In addition to the dozen teams in the marathon, there are 24 teams entered in the 120-mile mid-distance race, including four junior mushers under age 18. There are 21 teams entered in the 40-mile rec race and there were 21 teams entered in the Mini-Musher race last weekend, all under age 15.

Moe said the heavy snowfalls of early January in Lake and Cook counties have mostly settled and trails that were nearly impassable for a while are now "starting to set up" well for mushing. Frigid temperatures forecast for for the marathon are actually welcome to keep the trail fast and keep the hard working dogs cool. From now on the biggest impact that weather might have is a significant snowfall just before the race.

"When we get a lot of snow right before or during the race, then it can really slow things down. The more soft snow on the trail, the slower everyone goes,'' Moe said, adding that most mushers try to train for varied conditions.

"In the end, more snow (before the race) is better than not enough. When it snows heavy up here we take the dogs right out into it because we don't want the first time they see deep snow to be during the race. In the end all mushers have to run on the same trail,'' Moe said. "With so many years lately where (lack of) snow has been an issue, you won't hear many mushers complaining about too much snow."




If you go:

• Parking at UMD, free shuttle: Parking is at a premium at the race start at Billy's Bar on Jean Duluth Road north of Duluth. Plan on walking a distance if you drive to the start. The best option is to park at UMD Lot W - along Junction Avenue just off College Street - and take a free shuttle bus to Billy's. Buses will start running at 8 a.m. and run about every 20 minutes until 4 p.m.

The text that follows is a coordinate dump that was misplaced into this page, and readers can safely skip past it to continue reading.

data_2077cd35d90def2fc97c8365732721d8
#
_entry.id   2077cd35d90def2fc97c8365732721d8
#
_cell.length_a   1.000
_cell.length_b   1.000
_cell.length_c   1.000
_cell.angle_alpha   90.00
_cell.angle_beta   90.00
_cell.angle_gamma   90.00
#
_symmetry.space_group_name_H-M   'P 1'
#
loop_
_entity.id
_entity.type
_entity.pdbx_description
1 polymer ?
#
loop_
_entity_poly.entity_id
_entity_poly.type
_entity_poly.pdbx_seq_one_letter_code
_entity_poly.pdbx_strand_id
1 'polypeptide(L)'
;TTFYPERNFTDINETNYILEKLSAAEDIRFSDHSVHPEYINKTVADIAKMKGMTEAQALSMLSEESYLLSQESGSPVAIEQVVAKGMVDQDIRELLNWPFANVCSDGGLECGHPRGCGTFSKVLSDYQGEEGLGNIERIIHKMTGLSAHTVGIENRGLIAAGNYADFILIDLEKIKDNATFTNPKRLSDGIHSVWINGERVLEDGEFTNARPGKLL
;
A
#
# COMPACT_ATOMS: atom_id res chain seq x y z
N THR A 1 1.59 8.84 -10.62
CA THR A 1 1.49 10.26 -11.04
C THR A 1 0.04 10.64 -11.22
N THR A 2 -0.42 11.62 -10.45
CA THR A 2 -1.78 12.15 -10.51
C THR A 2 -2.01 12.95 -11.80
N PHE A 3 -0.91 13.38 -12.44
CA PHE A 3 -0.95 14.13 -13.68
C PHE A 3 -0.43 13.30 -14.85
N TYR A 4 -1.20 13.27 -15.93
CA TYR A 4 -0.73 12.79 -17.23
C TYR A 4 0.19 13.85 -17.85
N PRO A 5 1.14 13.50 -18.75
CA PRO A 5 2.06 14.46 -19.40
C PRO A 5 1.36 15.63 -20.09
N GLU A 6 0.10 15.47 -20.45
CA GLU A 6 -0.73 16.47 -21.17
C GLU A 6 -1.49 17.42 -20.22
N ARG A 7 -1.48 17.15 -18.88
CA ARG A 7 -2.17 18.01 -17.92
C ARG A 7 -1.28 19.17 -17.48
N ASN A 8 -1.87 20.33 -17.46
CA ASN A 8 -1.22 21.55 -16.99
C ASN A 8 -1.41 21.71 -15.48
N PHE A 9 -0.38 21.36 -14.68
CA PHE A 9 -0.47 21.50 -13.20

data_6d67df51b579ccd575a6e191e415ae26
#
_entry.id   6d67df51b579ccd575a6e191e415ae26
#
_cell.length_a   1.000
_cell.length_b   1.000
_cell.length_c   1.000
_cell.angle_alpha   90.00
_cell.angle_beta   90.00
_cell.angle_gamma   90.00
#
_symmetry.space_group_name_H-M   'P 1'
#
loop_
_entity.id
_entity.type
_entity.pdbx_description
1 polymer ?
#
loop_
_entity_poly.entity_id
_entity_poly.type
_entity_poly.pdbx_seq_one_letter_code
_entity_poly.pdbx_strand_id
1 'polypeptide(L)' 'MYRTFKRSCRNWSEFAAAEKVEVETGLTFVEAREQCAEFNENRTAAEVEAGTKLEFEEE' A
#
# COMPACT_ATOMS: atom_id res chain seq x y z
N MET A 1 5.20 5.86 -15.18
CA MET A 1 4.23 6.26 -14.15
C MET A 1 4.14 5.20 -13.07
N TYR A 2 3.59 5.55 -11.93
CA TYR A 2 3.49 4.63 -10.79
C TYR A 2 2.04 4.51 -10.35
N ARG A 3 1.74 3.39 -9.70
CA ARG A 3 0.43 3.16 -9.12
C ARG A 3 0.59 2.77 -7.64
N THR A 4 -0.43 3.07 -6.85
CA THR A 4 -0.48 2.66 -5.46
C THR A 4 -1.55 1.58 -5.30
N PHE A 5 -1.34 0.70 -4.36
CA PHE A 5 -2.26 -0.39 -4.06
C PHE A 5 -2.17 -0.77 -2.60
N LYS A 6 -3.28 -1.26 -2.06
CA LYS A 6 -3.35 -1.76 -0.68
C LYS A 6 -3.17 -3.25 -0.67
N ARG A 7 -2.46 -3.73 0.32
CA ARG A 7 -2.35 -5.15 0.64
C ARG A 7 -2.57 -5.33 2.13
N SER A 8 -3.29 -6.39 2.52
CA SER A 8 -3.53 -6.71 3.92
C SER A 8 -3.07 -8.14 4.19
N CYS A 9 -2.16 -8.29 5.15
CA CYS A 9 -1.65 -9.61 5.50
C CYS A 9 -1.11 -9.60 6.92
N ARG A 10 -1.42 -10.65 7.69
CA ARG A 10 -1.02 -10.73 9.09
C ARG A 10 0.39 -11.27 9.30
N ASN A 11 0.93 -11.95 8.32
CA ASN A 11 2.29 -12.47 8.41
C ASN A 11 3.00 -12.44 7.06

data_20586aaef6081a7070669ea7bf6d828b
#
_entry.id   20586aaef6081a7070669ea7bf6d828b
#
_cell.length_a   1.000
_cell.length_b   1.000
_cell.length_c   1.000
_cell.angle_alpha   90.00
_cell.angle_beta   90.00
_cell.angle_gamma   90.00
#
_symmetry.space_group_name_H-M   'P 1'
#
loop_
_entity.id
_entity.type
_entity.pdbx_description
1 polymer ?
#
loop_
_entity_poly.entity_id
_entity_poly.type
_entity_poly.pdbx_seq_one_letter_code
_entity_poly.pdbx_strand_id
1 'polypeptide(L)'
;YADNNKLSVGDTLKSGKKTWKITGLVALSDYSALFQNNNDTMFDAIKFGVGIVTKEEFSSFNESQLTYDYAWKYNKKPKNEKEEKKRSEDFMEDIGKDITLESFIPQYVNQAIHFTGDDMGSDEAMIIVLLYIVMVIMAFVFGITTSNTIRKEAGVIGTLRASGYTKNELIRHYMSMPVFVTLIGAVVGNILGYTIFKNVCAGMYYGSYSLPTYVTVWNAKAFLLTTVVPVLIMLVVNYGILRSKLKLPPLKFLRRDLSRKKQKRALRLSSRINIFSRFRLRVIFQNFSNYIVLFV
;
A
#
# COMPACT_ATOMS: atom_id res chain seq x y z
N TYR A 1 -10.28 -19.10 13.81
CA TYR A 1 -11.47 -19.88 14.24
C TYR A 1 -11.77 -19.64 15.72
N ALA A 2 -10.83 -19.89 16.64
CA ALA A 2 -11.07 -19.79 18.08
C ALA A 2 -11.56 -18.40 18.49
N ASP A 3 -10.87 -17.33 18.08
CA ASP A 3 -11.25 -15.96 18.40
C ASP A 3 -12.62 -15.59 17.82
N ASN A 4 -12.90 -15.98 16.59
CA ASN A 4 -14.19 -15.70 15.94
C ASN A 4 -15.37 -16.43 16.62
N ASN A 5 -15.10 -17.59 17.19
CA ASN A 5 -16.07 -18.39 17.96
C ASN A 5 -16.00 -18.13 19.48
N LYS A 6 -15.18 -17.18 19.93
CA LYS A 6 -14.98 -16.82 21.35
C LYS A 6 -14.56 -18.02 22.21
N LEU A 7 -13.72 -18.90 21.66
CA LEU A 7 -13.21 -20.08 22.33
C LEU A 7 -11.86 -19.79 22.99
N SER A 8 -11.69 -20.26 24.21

• Do NOT bring your dog to any Beargrease event! No pets are allowed.

• Best viewing: Arrive early at the race start to get the best viewing spots. Before the race there are opportunities to talk with mushers and see their dogs and equipment. Road crossings along the North Shore State Trail also are great viewing opportunities, as are the checkpoints.

• Etiquette around the dogs and the mushers: Be respectful of their space and their time. Please ask permission before touching any dogs any time you encounter them - before, during or after the race. Ask the musher before taking photos of them or their dogs.

• Volunteers still needed: Especially road crossing volunteers. Go to and click on volunteers.

• Follow the race live: Each musher will wear a GPS tracking device and you can follow their progress live at or


Beargrease schedule:

Saturday, Jan. 26

8 a.m. Vet checks for teams at Lake Superior College in Duluth.

11 a.m. to noon: Registration for the Cutest Puppy Contest, Fitgers complex, Duluth. (Limit of 40 puppies age 4 to 9 months).

Noon to 2 p.m. Viewing/voting on cutest puppy at Fitgers; Awards at 2:15 p.m.

3:30-5 p.m. Beargrease social, cash bar and silent auction, Lake Superior College.